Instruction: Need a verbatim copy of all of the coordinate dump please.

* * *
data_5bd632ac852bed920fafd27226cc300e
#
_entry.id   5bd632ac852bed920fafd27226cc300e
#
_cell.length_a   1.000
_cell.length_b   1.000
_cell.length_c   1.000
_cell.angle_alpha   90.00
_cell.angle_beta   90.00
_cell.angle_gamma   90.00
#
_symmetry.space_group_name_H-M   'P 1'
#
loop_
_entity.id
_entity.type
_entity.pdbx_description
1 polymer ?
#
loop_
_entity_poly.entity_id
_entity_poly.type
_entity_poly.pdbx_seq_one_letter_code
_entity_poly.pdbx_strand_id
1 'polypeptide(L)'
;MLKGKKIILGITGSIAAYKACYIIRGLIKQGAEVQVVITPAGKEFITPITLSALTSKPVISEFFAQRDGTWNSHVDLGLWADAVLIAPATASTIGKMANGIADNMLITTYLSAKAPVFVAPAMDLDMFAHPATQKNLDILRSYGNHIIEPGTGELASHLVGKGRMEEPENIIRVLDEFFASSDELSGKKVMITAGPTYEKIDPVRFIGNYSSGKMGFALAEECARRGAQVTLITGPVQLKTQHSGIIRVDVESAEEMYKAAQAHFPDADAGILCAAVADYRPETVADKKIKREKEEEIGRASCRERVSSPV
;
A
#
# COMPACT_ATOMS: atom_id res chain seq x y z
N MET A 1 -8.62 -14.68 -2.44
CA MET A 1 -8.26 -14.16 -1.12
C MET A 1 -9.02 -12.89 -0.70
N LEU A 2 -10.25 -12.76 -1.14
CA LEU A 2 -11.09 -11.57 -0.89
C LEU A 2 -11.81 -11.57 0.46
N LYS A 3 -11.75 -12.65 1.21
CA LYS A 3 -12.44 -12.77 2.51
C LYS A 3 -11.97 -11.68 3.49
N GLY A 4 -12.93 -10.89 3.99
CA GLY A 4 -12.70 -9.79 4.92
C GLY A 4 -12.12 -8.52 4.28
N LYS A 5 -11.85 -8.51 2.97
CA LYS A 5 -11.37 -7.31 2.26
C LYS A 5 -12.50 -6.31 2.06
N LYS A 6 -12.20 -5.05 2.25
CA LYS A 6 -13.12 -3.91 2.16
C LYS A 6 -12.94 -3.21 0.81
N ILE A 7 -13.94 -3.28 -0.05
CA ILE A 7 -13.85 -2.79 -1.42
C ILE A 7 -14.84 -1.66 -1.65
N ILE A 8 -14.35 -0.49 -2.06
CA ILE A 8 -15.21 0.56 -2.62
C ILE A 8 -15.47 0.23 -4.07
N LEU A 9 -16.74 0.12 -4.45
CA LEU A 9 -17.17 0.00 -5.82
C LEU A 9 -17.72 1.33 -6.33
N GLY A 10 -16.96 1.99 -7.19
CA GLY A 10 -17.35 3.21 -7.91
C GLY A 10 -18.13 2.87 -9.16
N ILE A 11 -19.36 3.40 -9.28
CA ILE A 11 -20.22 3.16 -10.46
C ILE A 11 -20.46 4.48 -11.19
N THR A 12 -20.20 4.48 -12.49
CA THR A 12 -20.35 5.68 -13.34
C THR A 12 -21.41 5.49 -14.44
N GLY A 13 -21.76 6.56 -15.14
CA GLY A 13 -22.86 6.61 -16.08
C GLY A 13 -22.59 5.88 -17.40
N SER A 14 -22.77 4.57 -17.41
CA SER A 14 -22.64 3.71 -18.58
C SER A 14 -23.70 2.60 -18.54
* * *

data_5bd632ac852bed920fafd27226cc300e
#
_entry.id   5bd632ac852bed920fafd27226cc300e
#
_cell.length_a   1.000
_cell.length_b   1.000
_cell.length_c   1.000
_cell.angle_alpha   90.00
_cell.angle_beta   90.00
_cell.angle_gamma   90.00
#
_symmetry.space_group_name_H-M   'P 1'
#
loop_
_entity.id
_entity.type
_entity.pdbx_description
1 polymer ?
#
loop_
_entity_poly.entity_id
_entity_poly.type
_entity_poly.pdbx_seq_one_letter_code
_entity_poly.pdbx_strand_id
1 'polypeptide(L)'
;MLKGKKIILGITGSIAAYKACYIIRGLIKQGAEVQVVITPAGKEFITPITLSALTSKPVISEFFAQRDGTWNSHVDLGLWADAVLIAPATASTIGKMANGIADNMLITTYLSAKAPVFVAPAMDLDMFAHPATQKNLDILRSYGNHIIEPGTGELASHLVGKGRMEEPENIIRVLDEFFASSDELSGKKVMITAGPTYEKIDPVRFIGNYSSGKMGFALAEECARRGAQVTLITGPVQLKTQHSGIIRVDVESAEEMYKAAQAHFPDADAGILCAAVADYRPETVADKKIKREKEEEIGRASCRERVSSPV
;
A
#
# COMPACT_ATOMS: atom_id res chain seq x y z
N MET A 1 -8.62 -14.68 -2.44
CA MET A 1 -8.26 -14.16 -1.12
C MET A 1 -9.02 -12.89 -0.70
N LEU A 2 -10.25 -12.76 -1.14
CA LEU A 2 -11.09 -11.57 -0.89
C LEU A 2 -11.81 -11.57 0.46
N LYS A 3 -11.75 -12.65 1.21
CA LYS A 3 -12.44 -12.77 2.51
C LYS A 3 -11.97 -11.68 3.49
N GLY A 4 -12.93 -10.89 3.99
CA GLY A 4 -12.70 -9.79 4.92
C GLY A 4 -12.12 -8.52 4.28
N LYS A 5 -11.85 -8.51 2.97
CA LYS A 5 -11.37 -7.31 2.26
C LYS A 5 -12.50 -6.31 2.06
N LYS A 6 -12.20 -5.05 2.25
CA LYS A 6 -13.12 -3.91 2.16
C LYS A 6 -12.94 -3.21 0.81
N ILE A 7 -13.94 -3.28 -0.05
CA ILE A 7 -13.85 -2.79 -1.42
C ILE A 7 -14.84 -1.66 -1.65
N ILE A 8 -14.35 -0.49 -2.06
CA ILE A 8 -15.21 0.56 -2.62
C ILE A 8 -15.47 0.23 -4.07
N LEU A 9 -16.74 0.12 -4.45
CA LEU A 9 -17.17 0.00 -5.82
C LEU A 9 -17.72 1.33 -6.33
N GLY A 10 -16.96 1.99 -7.19
CA GLY A 10 -17.35 3.21 -7.91
C GLY A 10 -18.13 2.87 -9.16
N ILE A 11 -19.36 3.40 -9.28
CA ILE A 11 -20.22 3.16 -10.46
C ILE A 11 -20.46 4.48 -11.19
N THR A 12 -20.20 4.48 -12.49
CA THR A 12 -20.35 5.68 -13.34
C THR A 12 -21.41 5.49 -14.44
N GLY A 13 -21.76 6.56 -15.14
CA GLY A 13 -22.86 6.61 -16.08
C GLY A 13 -22.59 5.88 -17.40
N SER A 14 -22.77 4.57 -17.41
CA SER A 14 -22.64 3.71 -18.58
C SER A 14 -23.70 2.60 -18.54